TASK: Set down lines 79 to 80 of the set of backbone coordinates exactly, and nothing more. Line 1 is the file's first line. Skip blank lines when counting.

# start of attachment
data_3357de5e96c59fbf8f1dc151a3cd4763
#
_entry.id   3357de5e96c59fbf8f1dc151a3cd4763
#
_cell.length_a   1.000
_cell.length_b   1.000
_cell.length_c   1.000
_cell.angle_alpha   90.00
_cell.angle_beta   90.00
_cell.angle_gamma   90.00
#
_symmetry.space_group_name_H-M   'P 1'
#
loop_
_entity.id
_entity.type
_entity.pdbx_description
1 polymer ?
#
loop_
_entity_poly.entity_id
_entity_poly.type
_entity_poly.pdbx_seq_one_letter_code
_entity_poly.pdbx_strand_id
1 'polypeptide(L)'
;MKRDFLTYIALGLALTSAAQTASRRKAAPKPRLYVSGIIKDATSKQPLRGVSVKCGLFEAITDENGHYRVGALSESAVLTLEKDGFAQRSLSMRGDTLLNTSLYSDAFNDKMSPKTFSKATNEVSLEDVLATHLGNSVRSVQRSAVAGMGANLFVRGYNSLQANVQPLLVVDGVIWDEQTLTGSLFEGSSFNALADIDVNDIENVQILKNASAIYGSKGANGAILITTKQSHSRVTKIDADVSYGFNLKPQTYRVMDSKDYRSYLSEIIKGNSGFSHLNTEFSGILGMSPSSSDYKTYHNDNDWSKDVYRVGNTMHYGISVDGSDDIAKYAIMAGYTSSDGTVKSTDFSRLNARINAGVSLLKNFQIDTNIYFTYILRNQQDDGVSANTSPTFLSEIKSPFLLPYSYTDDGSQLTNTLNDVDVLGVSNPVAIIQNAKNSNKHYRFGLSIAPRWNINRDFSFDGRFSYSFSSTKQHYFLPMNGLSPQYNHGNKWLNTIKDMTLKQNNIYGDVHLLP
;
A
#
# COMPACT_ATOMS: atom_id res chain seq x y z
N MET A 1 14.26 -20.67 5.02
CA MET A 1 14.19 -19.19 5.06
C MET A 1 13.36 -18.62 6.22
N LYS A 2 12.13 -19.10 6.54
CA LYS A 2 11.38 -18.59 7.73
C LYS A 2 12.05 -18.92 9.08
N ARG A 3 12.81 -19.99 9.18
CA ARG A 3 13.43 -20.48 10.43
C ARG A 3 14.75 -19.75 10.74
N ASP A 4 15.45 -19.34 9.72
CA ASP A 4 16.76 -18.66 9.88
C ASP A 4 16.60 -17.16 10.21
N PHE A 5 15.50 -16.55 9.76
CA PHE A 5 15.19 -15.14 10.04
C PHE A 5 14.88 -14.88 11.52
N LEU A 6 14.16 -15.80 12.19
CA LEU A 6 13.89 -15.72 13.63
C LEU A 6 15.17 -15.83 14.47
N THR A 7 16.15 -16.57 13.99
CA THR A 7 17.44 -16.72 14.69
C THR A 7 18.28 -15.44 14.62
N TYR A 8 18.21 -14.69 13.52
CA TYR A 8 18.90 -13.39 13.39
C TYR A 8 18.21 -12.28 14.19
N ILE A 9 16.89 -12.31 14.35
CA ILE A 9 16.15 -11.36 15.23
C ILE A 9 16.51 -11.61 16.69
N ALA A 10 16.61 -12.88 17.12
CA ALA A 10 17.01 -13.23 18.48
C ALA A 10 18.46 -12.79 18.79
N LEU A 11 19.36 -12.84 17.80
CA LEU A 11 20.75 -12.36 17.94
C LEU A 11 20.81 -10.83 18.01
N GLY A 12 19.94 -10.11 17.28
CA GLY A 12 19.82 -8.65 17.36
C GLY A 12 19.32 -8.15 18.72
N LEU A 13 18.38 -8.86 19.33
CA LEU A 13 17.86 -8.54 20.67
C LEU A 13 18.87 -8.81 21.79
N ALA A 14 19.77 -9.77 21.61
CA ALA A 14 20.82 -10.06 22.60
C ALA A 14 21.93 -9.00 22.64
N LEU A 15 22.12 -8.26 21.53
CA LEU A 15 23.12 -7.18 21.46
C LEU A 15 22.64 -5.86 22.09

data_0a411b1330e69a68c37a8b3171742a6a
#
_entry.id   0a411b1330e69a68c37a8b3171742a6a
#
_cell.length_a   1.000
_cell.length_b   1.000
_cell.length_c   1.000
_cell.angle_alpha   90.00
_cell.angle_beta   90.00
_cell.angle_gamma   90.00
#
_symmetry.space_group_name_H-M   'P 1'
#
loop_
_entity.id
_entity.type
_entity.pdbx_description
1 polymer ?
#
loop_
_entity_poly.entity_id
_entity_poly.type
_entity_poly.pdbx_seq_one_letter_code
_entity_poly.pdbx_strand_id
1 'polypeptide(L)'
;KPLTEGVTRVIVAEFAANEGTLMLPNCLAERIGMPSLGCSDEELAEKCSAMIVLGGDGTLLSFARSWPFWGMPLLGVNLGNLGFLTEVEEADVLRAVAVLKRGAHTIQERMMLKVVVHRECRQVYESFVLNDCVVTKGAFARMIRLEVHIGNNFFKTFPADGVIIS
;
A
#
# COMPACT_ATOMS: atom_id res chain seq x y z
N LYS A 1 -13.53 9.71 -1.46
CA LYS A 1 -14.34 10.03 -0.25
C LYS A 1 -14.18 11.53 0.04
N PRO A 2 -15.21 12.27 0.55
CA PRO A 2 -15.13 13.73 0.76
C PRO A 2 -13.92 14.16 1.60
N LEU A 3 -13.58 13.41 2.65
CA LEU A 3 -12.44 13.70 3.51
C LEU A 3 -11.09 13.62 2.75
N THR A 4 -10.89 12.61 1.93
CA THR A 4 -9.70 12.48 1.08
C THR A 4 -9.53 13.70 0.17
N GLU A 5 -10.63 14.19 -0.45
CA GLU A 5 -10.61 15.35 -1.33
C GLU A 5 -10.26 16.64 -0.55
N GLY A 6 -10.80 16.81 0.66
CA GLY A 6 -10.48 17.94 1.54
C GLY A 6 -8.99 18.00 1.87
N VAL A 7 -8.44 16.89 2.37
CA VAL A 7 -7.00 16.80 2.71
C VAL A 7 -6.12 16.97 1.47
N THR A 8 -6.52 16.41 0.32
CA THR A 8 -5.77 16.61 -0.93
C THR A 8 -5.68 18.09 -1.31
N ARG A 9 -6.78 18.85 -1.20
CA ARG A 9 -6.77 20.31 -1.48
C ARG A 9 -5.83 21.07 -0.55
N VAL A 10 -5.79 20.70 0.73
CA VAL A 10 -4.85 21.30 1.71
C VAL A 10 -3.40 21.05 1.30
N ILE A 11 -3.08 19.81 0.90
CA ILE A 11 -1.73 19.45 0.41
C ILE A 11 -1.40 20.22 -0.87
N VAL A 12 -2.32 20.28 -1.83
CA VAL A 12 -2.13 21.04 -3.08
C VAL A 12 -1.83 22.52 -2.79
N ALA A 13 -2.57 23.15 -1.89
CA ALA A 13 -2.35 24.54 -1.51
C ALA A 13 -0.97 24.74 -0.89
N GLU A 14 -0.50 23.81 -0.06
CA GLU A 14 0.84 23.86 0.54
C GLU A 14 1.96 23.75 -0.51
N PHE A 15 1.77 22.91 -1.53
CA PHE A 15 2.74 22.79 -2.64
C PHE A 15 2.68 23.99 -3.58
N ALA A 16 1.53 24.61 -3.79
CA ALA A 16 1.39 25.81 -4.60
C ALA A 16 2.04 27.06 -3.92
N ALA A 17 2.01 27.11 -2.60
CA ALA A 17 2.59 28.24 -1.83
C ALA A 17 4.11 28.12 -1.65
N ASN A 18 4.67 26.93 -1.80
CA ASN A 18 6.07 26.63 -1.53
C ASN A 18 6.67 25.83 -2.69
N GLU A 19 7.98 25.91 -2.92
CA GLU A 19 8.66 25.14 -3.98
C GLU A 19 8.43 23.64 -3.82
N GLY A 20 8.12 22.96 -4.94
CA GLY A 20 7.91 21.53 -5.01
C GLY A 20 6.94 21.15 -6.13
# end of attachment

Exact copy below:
#
_cell.length_a   1.000